The Constitution is the framework of a country’s legal and political structure. If ignored, the legal (and political) structure comes crashing down. The government: its powers, its functions, its responsibilities are outlined by the Constitution. The citizens: their duties and obligations, their rights, are all explained in the Constitution. The Constitution is supposed to be all about the people and their government.

However, a casual examination of the “man in the street” reveals a situation where the average Nigerian is likely to be aware of other aspects of law—contracts, family, administrative—except the constitutional, which is the most important of all.

The Preamble to the 1999 Constitution begins:

“We the People of the Federal Republic of Nigeria, having firmly and solemnly resolved, to live in unity and harmony as … a sovereign Nation…. do hereby make, enact and give to ourselves a Constitution.

Unfortunately, as stated above, Nigerians did not exactly give themselves such a Constitution, rather it was a military enactment established with a take-it-or-leave-it attitude. Nevertheless, to give the proverbial devil his due, the military constitution as the basis of the Nigerian legal system today may be worth a second look. If a situation (through education reforms) emerges where Nigerians are brought up to understand, acknowledge and respect the Constitution in all spheres of life, then can they truly say “we the people…. give to ourselves a Constitution”. In essence, this military imposed constitution can be adopted and acceded to by the people. On the other hand, as long as a state of ignorance and apathy continues, there can only be a position where the Nigerian flag is more recognised and more respected than the Nigeria Constitution.

The Constitution is the apparent embodiment of all rights. Any right not conferred or recognised by the Constitution, through treaty or local legislation, is no enforceable right. If Nigerians are made aware of their rights “under the Constitution” and are taught that they can only enjoy these rights because the Constitution provides it, and not because the government grants it, then self-worth would reign and the indiscriminate and irrational fear of the government (and its armed forces and police) will subside. A Nigerian, too, will boldly join his counterparts in developed countries to say, “I know my rights”.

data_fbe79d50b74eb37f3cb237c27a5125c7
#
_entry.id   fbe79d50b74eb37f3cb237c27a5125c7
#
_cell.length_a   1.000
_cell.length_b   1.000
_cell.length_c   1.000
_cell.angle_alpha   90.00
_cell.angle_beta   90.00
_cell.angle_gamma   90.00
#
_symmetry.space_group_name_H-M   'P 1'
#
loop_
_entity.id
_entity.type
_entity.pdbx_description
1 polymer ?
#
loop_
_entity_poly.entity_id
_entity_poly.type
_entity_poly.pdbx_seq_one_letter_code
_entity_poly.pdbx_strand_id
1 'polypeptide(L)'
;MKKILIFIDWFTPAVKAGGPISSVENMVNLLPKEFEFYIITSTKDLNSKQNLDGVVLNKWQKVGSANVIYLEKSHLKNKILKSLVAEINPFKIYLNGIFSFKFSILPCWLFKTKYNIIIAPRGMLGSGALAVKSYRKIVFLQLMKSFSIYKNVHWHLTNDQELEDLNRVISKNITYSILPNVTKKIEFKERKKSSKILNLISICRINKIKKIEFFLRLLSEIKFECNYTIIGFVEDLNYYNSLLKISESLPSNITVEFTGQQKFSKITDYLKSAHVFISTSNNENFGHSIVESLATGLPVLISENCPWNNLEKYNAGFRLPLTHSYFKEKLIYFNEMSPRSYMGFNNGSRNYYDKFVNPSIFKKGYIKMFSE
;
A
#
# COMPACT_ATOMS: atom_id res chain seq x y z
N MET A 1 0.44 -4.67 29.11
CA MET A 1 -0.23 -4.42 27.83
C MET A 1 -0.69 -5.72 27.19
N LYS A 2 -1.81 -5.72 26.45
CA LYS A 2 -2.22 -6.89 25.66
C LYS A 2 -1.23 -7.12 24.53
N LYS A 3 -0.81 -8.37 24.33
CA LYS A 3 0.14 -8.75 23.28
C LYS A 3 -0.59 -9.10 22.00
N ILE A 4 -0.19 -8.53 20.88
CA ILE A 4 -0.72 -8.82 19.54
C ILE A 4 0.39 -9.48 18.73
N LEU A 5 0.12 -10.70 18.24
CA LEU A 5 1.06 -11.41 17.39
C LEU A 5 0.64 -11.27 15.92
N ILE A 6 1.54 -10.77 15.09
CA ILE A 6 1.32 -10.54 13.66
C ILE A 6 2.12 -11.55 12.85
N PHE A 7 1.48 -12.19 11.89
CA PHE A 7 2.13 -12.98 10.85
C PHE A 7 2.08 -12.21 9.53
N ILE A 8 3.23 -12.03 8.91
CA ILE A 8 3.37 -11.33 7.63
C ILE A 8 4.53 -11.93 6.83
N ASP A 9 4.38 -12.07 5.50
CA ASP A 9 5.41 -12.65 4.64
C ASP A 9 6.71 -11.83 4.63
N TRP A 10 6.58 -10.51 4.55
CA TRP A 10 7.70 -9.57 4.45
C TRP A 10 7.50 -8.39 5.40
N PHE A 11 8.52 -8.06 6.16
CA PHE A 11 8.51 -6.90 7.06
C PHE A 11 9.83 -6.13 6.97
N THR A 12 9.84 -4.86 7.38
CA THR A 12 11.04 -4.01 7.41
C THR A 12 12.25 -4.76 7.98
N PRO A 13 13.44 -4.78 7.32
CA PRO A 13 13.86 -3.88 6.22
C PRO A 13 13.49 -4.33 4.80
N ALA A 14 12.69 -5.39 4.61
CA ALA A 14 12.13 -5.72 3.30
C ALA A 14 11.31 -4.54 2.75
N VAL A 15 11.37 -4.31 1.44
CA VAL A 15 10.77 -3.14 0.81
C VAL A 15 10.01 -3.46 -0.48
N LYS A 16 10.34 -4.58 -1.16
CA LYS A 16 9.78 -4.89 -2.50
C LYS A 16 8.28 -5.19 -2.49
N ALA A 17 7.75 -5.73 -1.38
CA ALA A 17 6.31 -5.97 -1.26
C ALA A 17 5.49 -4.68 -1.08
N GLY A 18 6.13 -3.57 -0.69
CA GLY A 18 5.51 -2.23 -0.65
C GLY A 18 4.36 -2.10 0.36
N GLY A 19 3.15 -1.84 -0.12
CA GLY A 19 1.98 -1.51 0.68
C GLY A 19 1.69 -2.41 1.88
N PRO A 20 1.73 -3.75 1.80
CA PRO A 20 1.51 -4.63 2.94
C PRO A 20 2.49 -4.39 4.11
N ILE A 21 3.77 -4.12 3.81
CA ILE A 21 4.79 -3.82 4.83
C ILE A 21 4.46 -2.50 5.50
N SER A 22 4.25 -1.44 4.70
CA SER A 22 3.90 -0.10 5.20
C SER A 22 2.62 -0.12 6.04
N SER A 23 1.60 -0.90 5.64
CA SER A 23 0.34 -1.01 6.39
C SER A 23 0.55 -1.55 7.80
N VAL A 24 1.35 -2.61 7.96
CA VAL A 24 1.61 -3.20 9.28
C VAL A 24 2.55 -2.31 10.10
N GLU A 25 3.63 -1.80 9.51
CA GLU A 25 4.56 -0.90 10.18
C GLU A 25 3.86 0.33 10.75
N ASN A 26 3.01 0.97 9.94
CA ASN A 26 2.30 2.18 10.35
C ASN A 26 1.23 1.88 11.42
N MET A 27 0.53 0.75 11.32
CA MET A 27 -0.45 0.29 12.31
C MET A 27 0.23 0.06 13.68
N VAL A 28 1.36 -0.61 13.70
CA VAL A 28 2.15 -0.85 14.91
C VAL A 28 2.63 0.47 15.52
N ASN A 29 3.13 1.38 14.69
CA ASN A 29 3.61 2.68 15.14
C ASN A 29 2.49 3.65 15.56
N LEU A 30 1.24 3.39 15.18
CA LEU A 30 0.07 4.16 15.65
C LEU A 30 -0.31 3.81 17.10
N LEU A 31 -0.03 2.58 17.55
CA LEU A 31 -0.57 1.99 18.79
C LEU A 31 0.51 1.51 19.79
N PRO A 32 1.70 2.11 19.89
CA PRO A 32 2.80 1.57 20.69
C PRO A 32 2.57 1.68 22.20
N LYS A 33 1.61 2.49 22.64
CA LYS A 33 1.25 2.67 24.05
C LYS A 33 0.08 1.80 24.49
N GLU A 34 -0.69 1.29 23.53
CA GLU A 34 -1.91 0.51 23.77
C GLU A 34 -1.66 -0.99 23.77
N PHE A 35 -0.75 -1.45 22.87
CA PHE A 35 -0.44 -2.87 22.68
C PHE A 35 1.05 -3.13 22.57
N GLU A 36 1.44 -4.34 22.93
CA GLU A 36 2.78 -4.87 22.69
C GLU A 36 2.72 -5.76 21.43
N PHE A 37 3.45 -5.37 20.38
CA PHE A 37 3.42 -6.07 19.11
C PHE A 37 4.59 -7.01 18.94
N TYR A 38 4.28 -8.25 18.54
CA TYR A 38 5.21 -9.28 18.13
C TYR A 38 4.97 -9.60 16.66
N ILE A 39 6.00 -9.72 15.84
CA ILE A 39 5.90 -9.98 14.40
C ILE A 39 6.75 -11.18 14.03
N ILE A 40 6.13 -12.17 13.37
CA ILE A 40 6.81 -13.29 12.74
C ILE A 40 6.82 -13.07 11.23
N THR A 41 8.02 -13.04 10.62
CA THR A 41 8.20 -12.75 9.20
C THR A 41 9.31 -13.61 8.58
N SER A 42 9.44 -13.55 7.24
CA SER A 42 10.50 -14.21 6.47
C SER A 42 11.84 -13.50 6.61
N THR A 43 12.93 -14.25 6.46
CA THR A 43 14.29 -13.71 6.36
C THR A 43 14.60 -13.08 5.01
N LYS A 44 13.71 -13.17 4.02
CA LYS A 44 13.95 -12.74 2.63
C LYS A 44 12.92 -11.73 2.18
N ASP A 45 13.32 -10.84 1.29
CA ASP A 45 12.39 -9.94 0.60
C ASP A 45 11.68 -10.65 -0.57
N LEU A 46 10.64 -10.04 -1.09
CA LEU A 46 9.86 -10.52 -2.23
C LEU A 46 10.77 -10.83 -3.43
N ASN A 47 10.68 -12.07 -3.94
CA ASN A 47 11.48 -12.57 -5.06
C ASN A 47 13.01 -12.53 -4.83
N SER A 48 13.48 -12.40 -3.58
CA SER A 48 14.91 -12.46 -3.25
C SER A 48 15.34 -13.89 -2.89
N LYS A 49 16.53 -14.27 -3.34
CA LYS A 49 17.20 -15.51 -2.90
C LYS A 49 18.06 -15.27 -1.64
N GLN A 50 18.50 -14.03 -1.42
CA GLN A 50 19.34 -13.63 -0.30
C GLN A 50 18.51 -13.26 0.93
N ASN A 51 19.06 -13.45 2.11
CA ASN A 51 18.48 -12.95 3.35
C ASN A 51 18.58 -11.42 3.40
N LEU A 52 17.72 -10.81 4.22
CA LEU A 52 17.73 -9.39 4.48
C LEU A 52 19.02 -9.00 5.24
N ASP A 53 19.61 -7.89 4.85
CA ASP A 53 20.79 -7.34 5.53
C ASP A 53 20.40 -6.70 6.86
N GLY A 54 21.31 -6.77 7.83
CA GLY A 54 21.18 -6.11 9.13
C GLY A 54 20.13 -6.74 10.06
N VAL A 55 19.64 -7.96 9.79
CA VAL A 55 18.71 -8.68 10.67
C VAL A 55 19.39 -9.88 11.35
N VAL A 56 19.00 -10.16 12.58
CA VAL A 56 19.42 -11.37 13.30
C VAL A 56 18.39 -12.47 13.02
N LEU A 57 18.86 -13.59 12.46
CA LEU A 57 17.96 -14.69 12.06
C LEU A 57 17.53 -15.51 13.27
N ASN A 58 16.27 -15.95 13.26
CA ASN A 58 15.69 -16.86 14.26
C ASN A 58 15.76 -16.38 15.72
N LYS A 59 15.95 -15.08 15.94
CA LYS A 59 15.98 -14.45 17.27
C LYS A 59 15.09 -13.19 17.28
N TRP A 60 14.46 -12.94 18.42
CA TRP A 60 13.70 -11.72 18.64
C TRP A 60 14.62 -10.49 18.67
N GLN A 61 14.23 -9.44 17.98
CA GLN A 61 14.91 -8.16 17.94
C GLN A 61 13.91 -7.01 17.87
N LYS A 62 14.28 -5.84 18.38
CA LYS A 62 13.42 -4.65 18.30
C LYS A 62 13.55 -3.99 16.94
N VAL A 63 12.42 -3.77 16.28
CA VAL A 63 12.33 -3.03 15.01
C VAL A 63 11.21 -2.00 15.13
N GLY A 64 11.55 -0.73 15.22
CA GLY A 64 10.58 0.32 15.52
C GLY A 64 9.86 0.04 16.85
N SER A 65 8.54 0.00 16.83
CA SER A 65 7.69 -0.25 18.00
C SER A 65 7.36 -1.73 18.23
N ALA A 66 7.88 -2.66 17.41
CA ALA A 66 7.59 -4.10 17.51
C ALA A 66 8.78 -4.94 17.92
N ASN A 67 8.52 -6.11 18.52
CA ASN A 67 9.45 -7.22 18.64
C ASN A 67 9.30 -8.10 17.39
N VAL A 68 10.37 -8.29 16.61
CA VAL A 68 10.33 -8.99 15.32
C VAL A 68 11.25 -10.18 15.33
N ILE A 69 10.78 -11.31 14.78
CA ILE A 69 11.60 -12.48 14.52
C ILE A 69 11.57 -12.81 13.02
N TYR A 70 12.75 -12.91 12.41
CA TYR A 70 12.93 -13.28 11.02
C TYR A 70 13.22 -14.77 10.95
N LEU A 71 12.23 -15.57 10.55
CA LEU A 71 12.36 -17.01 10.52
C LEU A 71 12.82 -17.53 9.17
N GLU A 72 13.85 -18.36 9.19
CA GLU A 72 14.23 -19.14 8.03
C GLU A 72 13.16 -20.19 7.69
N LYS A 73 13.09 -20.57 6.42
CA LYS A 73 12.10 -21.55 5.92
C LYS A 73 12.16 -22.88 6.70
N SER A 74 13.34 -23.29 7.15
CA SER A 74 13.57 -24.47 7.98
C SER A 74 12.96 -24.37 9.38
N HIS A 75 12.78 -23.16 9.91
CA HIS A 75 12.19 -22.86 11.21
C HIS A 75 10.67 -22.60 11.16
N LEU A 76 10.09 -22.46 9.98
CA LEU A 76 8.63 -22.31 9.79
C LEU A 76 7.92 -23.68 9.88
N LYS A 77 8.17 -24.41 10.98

The rights to life, dignity of person, personal liability, fair hearing, private and family life, freedom of thought, conscience and religion, are just a few of the rights guaranteed by the Constitution. But the lack of a social constitutional consciousness, unfortunately, makes these rights the privilege of a few.

Also, a foundational knowledge of the Constitution will unveil the face of the government. The influence of the executive arm is so pervasive that one arm seems to be the government all by itself.

But when the Nigerian society comes to understand that the president, governors and their cabinet ought to be just an arm of government—and not the whole of government, it would make citizens more critical of policies and more disposed to seek remedies in the other arms – the judiciary and the legislature.